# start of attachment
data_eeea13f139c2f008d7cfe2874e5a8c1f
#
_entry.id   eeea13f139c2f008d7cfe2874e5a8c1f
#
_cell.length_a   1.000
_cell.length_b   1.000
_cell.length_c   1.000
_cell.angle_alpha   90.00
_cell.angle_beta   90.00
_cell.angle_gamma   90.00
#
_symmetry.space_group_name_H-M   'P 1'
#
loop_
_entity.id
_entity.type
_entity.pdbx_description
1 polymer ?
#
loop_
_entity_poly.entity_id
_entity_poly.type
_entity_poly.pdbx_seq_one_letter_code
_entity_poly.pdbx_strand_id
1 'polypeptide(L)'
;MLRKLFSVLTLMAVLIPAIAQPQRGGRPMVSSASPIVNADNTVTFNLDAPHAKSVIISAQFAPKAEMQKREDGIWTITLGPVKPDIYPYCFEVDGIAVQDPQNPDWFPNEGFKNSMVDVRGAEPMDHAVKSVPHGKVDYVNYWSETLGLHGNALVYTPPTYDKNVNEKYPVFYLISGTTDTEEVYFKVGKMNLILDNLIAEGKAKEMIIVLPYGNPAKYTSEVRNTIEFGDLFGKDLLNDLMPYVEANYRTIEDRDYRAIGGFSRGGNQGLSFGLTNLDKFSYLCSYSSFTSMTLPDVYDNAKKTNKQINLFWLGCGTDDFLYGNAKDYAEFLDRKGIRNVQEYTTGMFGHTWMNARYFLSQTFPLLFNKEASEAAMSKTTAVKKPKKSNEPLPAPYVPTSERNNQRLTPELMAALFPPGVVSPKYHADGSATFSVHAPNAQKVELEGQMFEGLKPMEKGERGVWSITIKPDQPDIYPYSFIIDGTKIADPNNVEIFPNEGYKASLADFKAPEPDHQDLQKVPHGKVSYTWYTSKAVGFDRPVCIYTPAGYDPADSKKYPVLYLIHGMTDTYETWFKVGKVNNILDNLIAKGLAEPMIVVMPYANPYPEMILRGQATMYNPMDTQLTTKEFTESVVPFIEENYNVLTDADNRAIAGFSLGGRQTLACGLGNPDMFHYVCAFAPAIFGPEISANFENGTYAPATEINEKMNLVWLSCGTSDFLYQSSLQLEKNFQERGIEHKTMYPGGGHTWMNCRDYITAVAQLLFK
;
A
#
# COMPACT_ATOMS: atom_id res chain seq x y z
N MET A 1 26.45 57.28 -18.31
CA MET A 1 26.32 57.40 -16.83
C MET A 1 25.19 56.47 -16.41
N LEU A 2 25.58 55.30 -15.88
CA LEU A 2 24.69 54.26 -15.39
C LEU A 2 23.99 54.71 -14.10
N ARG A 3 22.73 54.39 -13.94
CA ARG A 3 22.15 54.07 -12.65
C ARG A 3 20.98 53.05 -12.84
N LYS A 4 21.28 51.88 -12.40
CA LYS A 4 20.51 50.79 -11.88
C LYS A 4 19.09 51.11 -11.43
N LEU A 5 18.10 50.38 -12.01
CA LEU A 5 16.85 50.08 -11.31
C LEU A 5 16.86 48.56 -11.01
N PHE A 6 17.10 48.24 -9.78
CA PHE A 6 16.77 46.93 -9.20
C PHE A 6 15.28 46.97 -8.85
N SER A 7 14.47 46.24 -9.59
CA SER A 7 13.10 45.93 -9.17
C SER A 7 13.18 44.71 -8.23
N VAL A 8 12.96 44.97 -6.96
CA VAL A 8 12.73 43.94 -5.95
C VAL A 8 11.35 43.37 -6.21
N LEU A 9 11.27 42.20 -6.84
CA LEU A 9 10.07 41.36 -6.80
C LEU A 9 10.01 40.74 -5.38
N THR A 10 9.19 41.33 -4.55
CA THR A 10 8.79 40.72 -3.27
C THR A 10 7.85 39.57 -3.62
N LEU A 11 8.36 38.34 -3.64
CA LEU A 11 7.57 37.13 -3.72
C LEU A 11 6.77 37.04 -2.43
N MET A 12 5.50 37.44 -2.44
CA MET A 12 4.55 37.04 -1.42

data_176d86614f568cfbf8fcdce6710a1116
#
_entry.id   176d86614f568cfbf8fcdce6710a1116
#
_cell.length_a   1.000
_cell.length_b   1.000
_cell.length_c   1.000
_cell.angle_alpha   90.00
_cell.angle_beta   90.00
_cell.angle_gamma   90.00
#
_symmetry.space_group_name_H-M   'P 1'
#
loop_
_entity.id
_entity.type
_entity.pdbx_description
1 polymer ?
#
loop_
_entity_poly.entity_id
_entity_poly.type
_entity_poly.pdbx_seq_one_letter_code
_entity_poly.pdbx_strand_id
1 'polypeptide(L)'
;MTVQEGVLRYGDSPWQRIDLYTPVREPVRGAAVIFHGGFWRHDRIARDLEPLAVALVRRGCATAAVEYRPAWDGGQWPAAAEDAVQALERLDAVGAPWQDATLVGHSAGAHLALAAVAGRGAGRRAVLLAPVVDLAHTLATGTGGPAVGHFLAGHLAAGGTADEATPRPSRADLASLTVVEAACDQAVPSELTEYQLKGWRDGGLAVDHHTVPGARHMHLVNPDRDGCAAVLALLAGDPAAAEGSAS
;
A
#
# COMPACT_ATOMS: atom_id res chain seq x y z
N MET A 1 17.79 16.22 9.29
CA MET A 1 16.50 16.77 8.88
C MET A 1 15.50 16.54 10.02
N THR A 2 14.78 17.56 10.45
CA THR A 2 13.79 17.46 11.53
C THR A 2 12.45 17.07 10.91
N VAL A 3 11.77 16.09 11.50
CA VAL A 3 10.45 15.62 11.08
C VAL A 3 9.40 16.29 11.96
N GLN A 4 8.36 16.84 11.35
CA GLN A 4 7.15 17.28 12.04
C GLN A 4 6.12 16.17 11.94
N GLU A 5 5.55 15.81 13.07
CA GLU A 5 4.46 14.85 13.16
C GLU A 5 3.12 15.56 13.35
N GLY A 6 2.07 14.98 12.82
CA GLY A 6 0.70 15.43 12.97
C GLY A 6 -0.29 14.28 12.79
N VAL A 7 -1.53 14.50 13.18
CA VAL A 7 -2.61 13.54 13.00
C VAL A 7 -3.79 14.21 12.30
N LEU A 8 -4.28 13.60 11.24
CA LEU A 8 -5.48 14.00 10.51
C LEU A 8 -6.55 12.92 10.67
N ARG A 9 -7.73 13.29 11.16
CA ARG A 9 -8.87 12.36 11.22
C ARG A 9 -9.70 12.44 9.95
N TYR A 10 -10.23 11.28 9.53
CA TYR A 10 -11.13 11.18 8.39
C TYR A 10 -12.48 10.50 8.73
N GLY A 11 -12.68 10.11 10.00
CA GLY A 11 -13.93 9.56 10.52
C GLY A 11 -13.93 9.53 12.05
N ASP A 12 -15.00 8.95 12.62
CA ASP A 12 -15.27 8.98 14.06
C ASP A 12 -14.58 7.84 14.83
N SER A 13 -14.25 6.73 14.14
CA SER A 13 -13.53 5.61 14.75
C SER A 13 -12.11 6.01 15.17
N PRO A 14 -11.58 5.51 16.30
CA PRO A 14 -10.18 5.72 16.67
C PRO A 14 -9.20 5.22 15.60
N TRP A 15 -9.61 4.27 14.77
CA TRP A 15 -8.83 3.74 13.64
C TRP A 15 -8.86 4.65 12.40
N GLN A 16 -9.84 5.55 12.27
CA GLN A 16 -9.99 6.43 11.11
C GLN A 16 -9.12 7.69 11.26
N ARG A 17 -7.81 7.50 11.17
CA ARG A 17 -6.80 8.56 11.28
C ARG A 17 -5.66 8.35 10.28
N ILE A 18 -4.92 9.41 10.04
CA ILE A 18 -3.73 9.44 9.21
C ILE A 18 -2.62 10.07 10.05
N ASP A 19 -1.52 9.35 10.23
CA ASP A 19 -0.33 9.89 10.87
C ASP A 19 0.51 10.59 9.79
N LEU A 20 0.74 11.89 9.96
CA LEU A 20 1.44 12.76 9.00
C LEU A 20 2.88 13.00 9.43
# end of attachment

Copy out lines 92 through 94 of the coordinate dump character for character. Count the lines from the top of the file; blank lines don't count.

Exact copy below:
;
A
#